Liberal George Clooney's second film, Good Night, and Good Luck takes its title from the sign-off of famous TV newsman Edward R. Murrow. The actor of Ocean's 12 and the upcoming Syriana has made a riveting recreation shot in black and white pitting a chain-smoking Murrow against the hard-boiled Senator Joseph McCarthy.
Clooney has a sharp ensemble to make this nuanced, understated material trenchant considering the media's involvement in Iraq and Hurricane Katrina.
Murrow (David Strathairn) expresses at the outset of television's inability to involve a country of what really was going on, especially from a political standpoint. Murrow is captivating in being instrumental in undoing the power of the senator responsible for the Communist witch-hunting in the 1950's.
In World War II, Murrow was a radio announcer in London and became a celebrity, almost a pioneer for the likes of "60 Minutes" with his program "See It Now." He would work on the attacking McCarthy through one of the segments aired on CBS, Milo Radulovich. Unsubstantiated allegations would cause this Air Force member to be a security risk, but he would be reinstated.
CBS founder William Paley, imperiously done by Frank Langella, and loyal, diffident producer Fred Friendly (Clooney), helped Murrow go after McCarthy. The methods of the relentless Wisconsin senator were revealed from clips and Clooney's decision to have no one play him turns out to be an impudent move. The editing smooth cuts in grainy archival footage.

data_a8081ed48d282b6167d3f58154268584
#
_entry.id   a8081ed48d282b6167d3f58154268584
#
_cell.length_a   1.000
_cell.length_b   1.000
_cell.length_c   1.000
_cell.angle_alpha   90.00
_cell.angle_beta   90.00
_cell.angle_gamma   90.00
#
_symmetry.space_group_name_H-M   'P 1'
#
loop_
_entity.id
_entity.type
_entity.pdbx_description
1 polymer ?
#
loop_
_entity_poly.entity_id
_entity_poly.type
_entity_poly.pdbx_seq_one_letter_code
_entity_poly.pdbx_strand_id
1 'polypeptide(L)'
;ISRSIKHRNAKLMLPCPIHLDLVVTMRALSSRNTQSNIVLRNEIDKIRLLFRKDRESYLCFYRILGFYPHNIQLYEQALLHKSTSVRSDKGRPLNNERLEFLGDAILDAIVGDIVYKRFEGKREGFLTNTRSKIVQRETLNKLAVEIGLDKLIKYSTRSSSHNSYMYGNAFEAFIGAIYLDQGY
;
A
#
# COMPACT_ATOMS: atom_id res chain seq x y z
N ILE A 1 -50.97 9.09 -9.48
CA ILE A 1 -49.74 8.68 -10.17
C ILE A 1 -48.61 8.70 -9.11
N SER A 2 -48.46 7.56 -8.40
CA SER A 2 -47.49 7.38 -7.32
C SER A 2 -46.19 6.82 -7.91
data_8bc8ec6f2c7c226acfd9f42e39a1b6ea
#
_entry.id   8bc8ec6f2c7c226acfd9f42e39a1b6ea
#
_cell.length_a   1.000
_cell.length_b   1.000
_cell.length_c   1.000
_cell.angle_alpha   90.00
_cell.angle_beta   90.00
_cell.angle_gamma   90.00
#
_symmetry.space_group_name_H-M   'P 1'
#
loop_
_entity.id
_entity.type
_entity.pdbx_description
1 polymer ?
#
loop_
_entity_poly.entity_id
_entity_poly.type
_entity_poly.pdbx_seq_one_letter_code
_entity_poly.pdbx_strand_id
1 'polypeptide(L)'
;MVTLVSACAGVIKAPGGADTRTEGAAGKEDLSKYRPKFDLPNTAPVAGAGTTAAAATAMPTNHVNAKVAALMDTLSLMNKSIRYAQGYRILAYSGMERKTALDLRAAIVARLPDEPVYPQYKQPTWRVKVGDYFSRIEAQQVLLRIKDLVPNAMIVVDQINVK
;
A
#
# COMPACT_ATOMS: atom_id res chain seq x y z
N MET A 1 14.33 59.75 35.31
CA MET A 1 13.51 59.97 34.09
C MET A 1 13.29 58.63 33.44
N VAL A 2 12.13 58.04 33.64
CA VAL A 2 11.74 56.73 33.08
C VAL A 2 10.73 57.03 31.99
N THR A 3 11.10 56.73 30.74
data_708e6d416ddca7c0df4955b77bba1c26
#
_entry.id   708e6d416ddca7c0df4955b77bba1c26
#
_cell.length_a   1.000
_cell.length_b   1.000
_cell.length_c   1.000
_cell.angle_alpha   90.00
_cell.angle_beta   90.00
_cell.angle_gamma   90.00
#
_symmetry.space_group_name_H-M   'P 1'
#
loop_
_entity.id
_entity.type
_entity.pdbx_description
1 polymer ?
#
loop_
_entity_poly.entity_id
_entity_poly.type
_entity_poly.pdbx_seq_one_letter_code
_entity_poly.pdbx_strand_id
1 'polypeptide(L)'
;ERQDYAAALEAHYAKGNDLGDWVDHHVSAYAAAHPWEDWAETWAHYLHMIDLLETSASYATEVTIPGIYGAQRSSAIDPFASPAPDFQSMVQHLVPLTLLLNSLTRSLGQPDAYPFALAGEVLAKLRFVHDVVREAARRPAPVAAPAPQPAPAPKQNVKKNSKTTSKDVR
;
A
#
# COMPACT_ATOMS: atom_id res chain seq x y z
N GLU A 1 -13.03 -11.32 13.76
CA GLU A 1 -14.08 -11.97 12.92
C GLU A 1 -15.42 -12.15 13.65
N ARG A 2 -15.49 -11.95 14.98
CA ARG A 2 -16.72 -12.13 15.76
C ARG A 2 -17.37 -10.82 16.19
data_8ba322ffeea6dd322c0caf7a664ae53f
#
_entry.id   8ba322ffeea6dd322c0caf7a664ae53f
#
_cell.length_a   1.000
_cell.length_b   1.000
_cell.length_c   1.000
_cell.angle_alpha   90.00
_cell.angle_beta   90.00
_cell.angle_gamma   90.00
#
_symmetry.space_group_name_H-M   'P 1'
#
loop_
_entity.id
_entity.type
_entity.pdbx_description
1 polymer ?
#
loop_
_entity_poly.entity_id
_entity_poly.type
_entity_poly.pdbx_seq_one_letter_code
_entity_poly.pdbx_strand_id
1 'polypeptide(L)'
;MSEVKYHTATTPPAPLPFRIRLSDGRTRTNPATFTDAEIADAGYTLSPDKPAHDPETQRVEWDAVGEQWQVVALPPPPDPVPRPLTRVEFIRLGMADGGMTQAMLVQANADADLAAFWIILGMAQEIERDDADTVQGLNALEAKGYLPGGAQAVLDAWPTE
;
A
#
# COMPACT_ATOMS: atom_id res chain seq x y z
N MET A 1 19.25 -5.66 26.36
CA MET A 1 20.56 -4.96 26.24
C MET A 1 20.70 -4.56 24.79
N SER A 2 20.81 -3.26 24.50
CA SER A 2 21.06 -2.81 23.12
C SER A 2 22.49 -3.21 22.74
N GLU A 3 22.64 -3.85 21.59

McCarthy's answer to the informative program is to portray Murrow as part of the "Red Scare", but it turns out to be a costly rebuttal. The screenplay by Clooney and Grant Heslov is an incisive history lesson, perhaps more politically-charged than intended.
Murrow's other show, "Person To Person" was the key to making "See It Now" and there is an interesting, amusing scene with the host edgy in talking with pianist Liberace.
Under the outstanding Straithairn, Ray Wise savors the part of the fated man under Murrow, Dan Hollenbeck. The protege would fall prey to a persistent television critic.
The spare production includes an on-screen Dianne Reeves performing five songs that reflect on the unsteady course of events. Maybe Clooney wanted the crooning to feel as authentic as his aunt Rosemary.
His follow-up to the underappreciated Confessions of a Dangerous Mind, about the purported secret life of "Gong Show" host Chuck Barris, is telling in a very manageable running time. The only recognizable actress is Patricia Clarkson whose "See It Now" reporter had to live a closeted marriage to the one played by Robert Downey, Jr. due to network rules. Hardly anything in this vivid period picture seems out of place, and with Strathairn and McCarthy going at it, the passion swirling around this clash is articulate, truthful, and classy.